--> Abstract: Structure, Distribution, and Silica Diagenesis of the Monterey Formation in the Offshore Point Arena Basin, Central California, by Dame, Robert; #90162 (2013)

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Structure, Distribution, and Silica Diagenesis of the Monterey Formation in the Offshore Point Arena Basin, Central California

Dame, Robert
[email protected]

The offshore Point Arena Basin is located approximately 100 miles northwest of San Francisco, bounded by the Mendocino Fracture Zone in the north, the San Andreas Fault to the east, and the continental shelf in the south and west. The Point Arena Basin is roughly 95 miles long, and while only about 13 miles at its widest point, is a major offshore depocenter with up to 25,000 feet of Tertiary sediment fill overlying Cretaceous basement.

Strata within the offshore Point Arena Basin have been subjected to a complex tectonic regime varying between strike-slip, wrench, and thrust motion associated with the interaction between the North American and Pacific plate boundaries since the Neogene. Previous investigations of the Point Arena Basin have indicated that Pliocene to recent compressional forces have resulted in a series of long, narrow, continuous folds and large thrust faults oriented parallel to the northwest-trending San Andreas Fault.

Offshore petroleum exploration near Point Arena was confined to three exploratory wells drilled in the 1960s and 2D seismic reflection data acquired in the 1970s and 1980s. Mineralogical data derived from exploratory well core samples was obtained by the Minerals Management Service in the 1990s. The geologic and geophysical data were integrated to regionally constrain the structure and stratigraphic nature of the Monterey Formation in the Point Arena Basin.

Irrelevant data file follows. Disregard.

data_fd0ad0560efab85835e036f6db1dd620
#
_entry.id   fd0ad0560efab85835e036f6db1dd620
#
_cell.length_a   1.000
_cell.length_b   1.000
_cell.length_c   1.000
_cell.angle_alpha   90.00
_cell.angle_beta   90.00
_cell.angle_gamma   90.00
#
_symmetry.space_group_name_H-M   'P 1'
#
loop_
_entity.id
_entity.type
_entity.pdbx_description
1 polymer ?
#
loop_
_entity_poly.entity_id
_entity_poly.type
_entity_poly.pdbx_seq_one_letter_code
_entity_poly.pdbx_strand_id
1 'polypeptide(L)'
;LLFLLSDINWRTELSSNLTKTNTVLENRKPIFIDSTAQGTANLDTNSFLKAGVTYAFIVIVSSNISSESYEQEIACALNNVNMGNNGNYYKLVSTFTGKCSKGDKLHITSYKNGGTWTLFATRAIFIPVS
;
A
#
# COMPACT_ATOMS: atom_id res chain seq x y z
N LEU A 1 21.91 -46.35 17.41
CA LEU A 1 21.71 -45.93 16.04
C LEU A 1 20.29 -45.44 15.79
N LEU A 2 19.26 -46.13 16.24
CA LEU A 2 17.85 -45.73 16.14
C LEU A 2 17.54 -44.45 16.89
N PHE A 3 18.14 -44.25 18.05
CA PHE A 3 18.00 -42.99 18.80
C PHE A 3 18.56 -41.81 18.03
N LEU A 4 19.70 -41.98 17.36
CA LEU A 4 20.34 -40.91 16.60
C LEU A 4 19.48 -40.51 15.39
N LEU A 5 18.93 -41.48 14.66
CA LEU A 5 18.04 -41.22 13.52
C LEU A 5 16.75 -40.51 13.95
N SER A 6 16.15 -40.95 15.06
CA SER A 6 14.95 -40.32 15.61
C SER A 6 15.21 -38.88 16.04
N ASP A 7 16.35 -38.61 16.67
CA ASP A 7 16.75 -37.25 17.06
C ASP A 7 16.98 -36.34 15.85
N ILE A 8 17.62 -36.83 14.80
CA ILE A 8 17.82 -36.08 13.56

Offshore Point Arena, the Monterey Formation was found to generally be between 1000 to 2000 feet thick, with thicknesses up to 3000 feet observed in the axial portion of the basin. Burial depths typically ranged between 3000 to 9000 feet. Offsets up to 1000 feet were interpreted across several major thrust faults. The Monterey was interpreted to be comprised of successions of laterally-continuous shale, chert, and dolostone, with discontinuous clastic intervals originating from episodic turbidity deposits. Seismic reflection sequences originating within the Monterey Formation were typically parallel to subparallel, with some localized chaotic zones through the axes of the thrust belts.

Anomalous, cross-cutting reflectors interpreted as the opal-CT/quartz silica diagenetic boundary were observed on seismic reflection data in the southern part of the basin and were correlated to the available mineralogical data for well OCS-P 00030-01. The diagenetic boundary is significant since a dramatic increase in fracture porosity and reservoir quality is expected in folded quartz-phase siliceous sediments and also because the conclusion of the opal-CT/quartz diagenetic transition typically coincides with the onset of hydrocarbon generation within the Monterey Formation. The widespread presence of thick, deeply buried Monterey sediments indicates that highly prospective, thermally mature fractured chert reservoirs are likely to be encountered throughout the Point Arena Basin.


AAPG Search and Discovery Article #90162©2013 Pacific Section AAPG, SPE and SEPM Joint Technical Conference, Monterey, California, April 19-25, 2013